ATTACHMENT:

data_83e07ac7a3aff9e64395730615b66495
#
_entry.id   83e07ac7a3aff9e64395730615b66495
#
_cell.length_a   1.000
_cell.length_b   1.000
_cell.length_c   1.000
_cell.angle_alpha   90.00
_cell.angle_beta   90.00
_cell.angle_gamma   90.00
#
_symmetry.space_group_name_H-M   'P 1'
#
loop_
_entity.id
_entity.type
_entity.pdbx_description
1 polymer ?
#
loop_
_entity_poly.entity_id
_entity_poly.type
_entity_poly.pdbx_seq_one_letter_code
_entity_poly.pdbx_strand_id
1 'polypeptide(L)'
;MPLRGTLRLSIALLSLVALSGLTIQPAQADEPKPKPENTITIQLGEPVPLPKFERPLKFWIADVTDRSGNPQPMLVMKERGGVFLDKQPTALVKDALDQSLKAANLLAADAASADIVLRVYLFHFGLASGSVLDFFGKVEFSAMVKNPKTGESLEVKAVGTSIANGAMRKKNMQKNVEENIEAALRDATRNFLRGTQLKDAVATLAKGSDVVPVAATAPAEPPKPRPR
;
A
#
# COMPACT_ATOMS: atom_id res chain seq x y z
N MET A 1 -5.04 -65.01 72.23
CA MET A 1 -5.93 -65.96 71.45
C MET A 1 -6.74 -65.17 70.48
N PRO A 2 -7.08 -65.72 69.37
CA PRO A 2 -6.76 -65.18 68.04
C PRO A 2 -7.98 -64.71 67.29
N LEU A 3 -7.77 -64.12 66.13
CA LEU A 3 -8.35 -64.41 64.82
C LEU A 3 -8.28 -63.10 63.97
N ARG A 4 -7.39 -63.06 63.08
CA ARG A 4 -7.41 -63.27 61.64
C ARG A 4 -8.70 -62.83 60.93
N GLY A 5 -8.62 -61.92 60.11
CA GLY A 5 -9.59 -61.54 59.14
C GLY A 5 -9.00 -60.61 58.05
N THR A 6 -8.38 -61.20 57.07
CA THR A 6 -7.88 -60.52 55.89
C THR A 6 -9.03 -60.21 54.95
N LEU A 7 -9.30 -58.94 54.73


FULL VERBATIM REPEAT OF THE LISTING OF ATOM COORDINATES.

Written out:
data_83e07ac7a3aff9e64395730615b66495
#
_entry.id   83e07ac7a3aff9e64395730615b66495
#
_cell.length_a   1.000
_cell.length_b   1.000
_cell.length_c   1.000
_cell.angle_alpha   90.00
_cell.angle_beta   90.00
_cell.angle_gamma   90.00
#
_symmetry.space_group_name_H-M   'P 1'
#
loop_
_entity.id
_entity.type
_entity.pdbx_description
1 polymer ?
#
loop_
_entity_poly.entity_id
_entity_poly.type
_entity_poly.pdbx_seq_one_letter_code
_entity_poly.pdbx_strand_id
1 'polypeptide(L)'
;MPLRGTLRLSIALLSLVALSGLTIQPAQADEPKPKPENTITIQLGEPVPLPKFERPLKFWIADVTDRSGNPQPMLVMKERGGVFLDKQPTALVKDALDQSLKAANLLAADAASADIVLRVYLFHFGLASGSVLDFFGKVEFSAMVKNPKTGESLEVKAVGTSIANGAMRKKNMQKNVEENIEAALRDATRNFLRGTQLKDAVATLAKGSDVVPVAATAPAEPPKPRPR
;
A
#
# COMPACT_ATOMS: atom_id res chain seq x y z
N MET A 1 -5.04 -65.01 72.23
CA MET A 1 -5.93 -65.96 71.45
C MET A 1 -6.74 -65.17 70.48
N PRO A 2 -7.08 -65.72 69.37
CA PRO A 2 -6.76 -65.18 68.04
C PRO A 2 -7.98 -64.71 67.29
N LEU A 3 -7.77 -64.12 66.13
CA LEU A 3 -8.35 -64.41 64.82
C LEU A 3 -8.28 -63.10 63.97
N ARG A 4 -7.39 -63.06 63.08
CA ARG A 4 -7.41 -63.27 61.64
C ARG A 4 -8.70 -62.83 60.93
N GLY A 5 -8.62 -61.92 60.11
CA GLY A 5 -9.59 -61.54 59.14
C GLY A 5 -9.00 -60.61 58.05
N THR A 6 -8.38 -61.20 57.07
CA THR A 6 -7.88 -60.52 55.89
C THR A 6 -9.03 -60.21 54.95
N LEU A 7 -9.30 -58.94 54.73